Can someone please explain it to me? When a guru tells you he needs you to have sex with him for your sexual grooming or advancement, why do people believe?

What is actually happening here?

I am shaking as I read the sexual abuse allegations over Satyananda’s yoga center, while in Australia in the 70’s and 80s.


I’ve read probably twenty books by Satyananda. I was in awe of him. Until ten minutes ago.

I am shocked and angry, because with Bikram I had a feeling that the guy was bad news… We all did.


And Kausthub Desikachar, the famous grandson of master Krishnamacharya, too, because of the enormous aggrandizing of himself in his newsletters which pointed to delusion.

But Satyananda had been a direct student of Sivananda, and I thought I trusted him and his teachings.

Before that there was also John Friend and even further in the past the founder of Kripalu, Amrit Desai, who resigned in 94:

“after admitting to sexual intercourse with followers. Kripalu paid $2.5 million to settle a purported class action lawsuit brought by more than 100 former residents who had served as unpaid staff.”

I am angry because abuse angers me.

But the truth is this points to a much more important point, which is:


Yes, we can seek advice.

Yes there are those who know a little more than us and can help us along the way on “asana,” or “pranayama,” or “meditation,” but they CAN NEVER TEACH US ANYTHING.

Because the path towards clarity of mind is lonely and personal.

Because teachers just fulfill a “role” of pointing the way. But the work is OURS to do, it is private, it is in how we clear our own stuff, how we get cleaner, and more focused.

Teachers can point the way, but the moment we give our power away to them, i.e. when we call them “gurus,” whomever they may be, that is when we lose it.

And the first alarm goes off when we cannot question, and we need to take things just because he or she says so.

When we do that we are not grounded any more, we are at the mercy of another person’s mind who is fragile, just like ours, and can be seduced by the adoration.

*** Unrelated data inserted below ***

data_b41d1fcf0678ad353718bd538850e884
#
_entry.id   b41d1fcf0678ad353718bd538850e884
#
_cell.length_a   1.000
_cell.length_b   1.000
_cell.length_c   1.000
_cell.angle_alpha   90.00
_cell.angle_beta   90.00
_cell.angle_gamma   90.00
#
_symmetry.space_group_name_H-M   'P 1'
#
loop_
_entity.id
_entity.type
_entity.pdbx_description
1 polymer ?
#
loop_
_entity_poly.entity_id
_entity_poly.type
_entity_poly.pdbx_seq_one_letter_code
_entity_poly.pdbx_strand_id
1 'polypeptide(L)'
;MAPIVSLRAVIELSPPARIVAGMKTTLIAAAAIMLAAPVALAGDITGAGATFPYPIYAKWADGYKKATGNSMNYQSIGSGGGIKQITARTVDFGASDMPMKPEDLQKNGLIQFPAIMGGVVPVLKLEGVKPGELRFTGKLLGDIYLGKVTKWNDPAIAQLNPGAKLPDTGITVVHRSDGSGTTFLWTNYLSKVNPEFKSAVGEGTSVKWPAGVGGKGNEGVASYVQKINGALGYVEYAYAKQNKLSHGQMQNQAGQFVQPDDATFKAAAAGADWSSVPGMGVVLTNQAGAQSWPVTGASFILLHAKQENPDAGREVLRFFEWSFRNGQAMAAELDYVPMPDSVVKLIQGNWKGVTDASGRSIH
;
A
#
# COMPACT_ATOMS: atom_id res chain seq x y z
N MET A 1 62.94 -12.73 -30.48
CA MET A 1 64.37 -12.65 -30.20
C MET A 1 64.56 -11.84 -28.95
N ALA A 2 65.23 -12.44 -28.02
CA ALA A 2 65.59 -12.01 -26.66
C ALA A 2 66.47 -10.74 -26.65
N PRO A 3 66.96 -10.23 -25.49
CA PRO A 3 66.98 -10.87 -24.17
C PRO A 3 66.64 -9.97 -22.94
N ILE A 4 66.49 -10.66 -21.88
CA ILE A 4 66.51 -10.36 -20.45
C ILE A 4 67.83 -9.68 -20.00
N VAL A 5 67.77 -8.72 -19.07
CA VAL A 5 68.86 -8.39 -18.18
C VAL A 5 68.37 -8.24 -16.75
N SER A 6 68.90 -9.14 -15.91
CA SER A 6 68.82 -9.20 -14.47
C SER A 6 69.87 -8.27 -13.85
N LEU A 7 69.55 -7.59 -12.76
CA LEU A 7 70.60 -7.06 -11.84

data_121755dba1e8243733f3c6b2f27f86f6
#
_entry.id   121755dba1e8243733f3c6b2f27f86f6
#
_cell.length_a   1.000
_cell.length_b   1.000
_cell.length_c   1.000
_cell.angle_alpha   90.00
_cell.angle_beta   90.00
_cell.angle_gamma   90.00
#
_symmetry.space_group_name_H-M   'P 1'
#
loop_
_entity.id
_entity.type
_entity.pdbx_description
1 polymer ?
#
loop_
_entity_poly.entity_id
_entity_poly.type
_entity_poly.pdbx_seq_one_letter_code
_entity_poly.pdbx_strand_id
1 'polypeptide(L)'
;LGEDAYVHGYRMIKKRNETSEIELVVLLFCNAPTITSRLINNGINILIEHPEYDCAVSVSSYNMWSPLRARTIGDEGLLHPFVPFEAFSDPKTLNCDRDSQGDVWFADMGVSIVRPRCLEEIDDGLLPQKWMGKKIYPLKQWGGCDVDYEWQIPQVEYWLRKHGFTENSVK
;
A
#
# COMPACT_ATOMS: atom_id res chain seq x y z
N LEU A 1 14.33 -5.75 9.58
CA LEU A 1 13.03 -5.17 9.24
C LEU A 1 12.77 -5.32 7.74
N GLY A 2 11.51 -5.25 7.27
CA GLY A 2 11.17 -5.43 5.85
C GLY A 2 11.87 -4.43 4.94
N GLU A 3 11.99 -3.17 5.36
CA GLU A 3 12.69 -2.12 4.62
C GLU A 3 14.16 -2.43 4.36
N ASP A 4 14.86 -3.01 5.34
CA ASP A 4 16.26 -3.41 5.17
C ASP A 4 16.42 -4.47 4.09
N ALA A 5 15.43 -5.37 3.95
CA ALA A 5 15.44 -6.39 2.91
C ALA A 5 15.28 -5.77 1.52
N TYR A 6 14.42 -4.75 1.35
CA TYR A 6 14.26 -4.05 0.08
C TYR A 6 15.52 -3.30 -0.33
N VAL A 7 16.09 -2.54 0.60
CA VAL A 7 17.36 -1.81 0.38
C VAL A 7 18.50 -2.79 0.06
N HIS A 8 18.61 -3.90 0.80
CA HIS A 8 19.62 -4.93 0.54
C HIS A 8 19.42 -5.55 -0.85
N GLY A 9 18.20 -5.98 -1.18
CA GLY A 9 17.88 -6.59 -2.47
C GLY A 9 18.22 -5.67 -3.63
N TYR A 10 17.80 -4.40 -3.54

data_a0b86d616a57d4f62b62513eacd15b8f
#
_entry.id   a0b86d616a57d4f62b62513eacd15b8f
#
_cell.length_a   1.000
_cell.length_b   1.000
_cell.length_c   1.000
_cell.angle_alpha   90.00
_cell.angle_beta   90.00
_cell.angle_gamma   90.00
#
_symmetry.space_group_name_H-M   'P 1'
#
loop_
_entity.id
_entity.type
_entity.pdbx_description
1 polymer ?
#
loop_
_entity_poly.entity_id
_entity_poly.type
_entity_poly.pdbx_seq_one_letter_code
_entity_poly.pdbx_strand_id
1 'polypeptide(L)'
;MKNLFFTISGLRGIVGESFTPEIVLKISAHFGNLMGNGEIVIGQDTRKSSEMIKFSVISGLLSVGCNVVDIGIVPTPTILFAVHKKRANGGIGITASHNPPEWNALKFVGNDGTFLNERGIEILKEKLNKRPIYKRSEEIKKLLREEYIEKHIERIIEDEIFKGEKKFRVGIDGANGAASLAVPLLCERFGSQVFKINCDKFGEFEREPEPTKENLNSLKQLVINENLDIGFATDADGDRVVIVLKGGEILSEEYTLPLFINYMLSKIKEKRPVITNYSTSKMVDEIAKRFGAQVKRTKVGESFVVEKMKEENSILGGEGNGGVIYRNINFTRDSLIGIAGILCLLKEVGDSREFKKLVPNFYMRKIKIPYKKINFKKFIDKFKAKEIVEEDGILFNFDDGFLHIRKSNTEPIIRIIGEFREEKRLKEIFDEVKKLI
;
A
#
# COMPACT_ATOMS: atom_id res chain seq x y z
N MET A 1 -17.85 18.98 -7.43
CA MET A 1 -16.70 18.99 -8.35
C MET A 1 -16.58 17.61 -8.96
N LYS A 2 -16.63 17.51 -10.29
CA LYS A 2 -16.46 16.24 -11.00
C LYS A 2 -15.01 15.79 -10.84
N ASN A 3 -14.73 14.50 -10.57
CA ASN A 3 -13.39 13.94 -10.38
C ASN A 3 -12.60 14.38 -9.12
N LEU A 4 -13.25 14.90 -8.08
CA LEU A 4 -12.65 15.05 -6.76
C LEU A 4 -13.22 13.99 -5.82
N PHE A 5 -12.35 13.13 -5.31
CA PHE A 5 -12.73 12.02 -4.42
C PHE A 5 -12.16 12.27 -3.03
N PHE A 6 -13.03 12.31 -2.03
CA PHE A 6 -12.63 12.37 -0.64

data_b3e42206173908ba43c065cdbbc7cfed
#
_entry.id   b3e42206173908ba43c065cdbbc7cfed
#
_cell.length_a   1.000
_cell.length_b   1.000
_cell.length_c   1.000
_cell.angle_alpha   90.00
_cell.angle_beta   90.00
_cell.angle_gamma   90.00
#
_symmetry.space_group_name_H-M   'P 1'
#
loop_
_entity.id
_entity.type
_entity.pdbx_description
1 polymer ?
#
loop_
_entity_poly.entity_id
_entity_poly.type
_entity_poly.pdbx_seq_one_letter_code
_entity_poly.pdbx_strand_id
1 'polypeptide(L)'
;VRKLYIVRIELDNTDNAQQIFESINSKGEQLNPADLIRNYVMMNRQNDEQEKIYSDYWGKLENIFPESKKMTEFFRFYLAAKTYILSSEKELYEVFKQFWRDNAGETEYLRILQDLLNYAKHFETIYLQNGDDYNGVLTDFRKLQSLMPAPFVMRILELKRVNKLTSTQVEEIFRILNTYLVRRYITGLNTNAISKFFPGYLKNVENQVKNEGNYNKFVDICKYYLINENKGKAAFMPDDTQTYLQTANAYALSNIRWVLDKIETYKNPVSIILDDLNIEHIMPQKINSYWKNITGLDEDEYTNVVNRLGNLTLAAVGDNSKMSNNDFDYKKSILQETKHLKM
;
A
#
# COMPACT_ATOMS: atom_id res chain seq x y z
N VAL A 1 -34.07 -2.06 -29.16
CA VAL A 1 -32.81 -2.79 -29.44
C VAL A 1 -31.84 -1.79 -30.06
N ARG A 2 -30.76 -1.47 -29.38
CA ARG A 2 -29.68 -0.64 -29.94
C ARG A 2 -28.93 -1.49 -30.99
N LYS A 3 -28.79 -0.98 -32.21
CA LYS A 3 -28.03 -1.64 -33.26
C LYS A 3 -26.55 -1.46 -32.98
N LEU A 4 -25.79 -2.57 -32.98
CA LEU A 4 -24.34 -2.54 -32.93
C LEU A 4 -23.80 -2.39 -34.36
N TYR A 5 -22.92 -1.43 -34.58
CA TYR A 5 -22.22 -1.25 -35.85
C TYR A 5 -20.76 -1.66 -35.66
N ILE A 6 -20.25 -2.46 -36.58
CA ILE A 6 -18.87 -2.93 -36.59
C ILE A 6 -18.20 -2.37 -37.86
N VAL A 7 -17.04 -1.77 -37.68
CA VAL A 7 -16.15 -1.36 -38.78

Yes, even the guru, in his or her own way, is as lost as we are at moments.

If you have not seen the movie Kumare, then do yourself a favor and watch it. Here is a link to the preview.

Watch it because it is THAT easy to convince people, in OUR TIME, not in the 70’s or in the 80’s or pre-internet, or whatever. NO.

This is in our very own time, in New Jersey, in New Mexico, in the USA, and it is THAT easy to lead someone to believe that a male dressed in rugs has “power” over you or me.

It is that simple to convince not just easily confused people. But convince people just like you and me.

After the movie is over, after Kumare admits he is a fake, there is still a woman that comes to him and says:

“I thought you had superpowers,”

or something like that… I forget, point is, she still wanted to believe!

And so, on the screen, we read: “He doesn’t.”

Which is the joke.  The big joke.

Who are we giving our power away to?

Whom do we think can save us? Elevate us? Bring us closer to a better career? Certify us? Illuminate us? “Choose us”?

Why can we not see this is just all fake.

There are no more teachers of yoga if there ever were. There are just human beings in the “role” of teaching, for a little while, here and there. But they, we, are all humans.

Nothing extraordinary. Nothing particularly special about pointing the way towards this very moment.

In the end, the goal of yoga is about clearing the delusions and being able to be present here and now, in this moment, without preconceptions.

That is the goal of yoga, it happens when the “mind stops going crazy.”

I am angry because I learned quite a bit from Satyananda. He has well written books, he has literature that has inspired me.

But the anger stems from myself.

I am angry because I can still be stupid – I still think someone else knows better and has the power or the lineage to show me how to do it.

WE ARE THE LINEAGE. You and me, right now, in our private practice, in the decisions we make in every moment as we live in the real world, thank you very much.

We are the living aspiring practitioners of this time.

Nobody else has that power unless we give it away.

Please tell me why this happens.

Claudia Azula Altucher is a teacher of all branches of yoga. She is the Co-Author of “The Power Of No. ” You can find her on Twitter.